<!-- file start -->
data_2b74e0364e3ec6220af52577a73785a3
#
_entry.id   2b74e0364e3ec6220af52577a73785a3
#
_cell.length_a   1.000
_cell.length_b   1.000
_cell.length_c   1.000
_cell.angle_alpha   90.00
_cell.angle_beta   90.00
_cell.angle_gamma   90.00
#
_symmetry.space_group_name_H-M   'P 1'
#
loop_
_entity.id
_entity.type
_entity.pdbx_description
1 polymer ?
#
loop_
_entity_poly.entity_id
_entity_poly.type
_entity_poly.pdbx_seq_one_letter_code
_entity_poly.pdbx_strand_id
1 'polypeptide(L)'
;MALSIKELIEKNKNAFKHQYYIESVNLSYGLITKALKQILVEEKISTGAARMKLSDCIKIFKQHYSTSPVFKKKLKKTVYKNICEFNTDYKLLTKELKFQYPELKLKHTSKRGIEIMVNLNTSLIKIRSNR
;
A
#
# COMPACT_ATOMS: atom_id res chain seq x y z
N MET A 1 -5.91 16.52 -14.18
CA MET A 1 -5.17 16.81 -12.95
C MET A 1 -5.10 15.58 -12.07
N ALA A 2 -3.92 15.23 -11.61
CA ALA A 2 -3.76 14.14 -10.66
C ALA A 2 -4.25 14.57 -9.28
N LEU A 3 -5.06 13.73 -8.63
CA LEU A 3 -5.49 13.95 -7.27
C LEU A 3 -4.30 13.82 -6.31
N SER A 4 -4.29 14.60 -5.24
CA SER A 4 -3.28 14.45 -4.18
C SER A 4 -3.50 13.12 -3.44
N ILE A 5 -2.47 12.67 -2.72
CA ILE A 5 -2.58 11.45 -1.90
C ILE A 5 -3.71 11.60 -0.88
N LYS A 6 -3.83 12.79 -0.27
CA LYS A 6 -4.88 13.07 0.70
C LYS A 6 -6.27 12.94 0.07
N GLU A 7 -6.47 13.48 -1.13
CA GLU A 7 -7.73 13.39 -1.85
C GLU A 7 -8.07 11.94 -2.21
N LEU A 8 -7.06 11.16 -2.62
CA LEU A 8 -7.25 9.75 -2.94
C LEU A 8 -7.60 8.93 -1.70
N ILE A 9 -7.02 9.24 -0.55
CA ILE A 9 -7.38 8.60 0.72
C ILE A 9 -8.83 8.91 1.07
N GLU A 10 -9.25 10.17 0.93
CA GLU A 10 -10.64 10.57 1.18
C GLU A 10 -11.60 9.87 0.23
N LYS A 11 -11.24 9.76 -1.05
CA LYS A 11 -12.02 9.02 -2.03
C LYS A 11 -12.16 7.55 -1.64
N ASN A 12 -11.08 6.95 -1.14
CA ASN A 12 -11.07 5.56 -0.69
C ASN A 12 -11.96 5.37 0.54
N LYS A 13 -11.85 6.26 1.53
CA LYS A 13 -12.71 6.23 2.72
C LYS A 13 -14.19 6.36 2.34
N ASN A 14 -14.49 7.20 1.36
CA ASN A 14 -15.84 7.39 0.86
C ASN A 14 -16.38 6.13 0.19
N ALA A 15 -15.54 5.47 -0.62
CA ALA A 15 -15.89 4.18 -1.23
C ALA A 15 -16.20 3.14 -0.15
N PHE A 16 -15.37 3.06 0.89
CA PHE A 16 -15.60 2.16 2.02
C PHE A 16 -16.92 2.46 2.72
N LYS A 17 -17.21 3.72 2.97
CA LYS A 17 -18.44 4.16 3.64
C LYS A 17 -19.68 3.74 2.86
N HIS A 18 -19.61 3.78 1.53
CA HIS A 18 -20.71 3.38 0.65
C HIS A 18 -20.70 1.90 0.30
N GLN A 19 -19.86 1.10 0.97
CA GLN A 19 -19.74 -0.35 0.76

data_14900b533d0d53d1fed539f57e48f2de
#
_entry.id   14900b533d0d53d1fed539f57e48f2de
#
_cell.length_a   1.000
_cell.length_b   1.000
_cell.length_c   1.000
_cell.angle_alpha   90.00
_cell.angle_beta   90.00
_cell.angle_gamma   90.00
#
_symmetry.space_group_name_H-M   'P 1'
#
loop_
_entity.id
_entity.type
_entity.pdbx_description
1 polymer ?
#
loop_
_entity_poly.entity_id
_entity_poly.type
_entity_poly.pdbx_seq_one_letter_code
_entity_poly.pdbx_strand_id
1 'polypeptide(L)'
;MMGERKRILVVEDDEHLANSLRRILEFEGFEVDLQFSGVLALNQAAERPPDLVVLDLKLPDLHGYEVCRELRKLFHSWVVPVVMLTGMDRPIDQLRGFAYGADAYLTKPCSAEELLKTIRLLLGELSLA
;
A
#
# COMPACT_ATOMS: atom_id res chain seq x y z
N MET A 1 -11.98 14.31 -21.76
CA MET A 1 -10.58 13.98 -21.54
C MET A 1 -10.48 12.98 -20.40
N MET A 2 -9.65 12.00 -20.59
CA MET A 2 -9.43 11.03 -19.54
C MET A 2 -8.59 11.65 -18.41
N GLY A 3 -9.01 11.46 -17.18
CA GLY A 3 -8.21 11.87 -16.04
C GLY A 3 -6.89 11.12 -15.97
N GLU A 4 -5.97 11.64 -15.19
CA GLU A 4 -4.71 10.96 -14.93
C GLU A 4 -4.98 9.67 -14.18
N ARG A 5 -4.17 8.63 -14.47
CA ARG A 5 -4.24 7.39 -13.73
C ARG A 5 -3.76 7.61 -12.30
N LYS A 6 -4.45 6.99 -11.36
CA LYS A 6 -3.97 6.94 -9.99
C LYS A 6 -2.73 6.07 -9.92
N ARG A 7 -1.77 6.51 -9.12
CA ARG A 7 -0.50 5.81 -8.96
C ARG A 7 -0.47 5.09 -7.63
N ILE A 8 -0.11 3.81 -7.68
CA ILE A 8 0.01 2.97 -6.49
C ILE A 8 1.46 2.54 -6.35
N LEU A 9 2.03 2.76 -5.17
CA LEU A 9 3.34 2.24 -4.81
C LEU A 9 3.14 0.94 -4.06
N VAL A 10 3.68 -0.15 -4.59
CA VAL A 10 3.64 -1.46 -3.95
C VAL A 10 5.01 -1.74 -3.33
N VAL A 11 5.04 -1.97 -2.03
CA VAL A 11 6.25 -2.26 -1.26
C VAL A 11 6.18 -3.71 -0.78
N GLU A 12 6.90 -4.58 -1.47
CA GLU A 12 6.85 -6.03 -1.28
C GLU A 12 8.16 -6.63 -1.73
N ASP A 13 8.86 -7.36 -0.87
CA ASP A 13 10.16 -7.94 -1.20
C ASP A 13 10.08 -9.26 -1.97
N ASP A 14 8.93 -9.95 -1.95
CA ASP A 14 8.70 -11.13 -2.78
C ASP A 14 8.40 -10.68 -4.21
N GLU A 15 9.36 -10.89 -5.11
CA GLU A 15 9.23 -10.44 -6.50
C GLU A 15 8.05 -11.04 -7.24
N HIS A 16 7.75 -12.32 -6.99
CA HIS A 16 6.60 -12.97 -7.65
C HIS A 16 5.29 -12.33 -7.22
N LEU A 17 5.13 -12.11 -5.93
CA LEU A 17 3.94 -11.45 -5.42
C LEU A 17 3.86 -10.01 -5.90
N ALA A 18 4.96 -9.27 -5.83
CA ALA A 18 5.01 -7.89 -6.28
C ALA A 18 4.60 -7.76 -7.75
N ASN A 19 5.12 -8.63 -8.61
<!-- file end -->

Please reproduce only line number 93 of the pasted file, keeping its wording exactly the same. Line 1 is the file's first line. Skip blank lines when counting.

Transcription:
_cell.length_c   1.000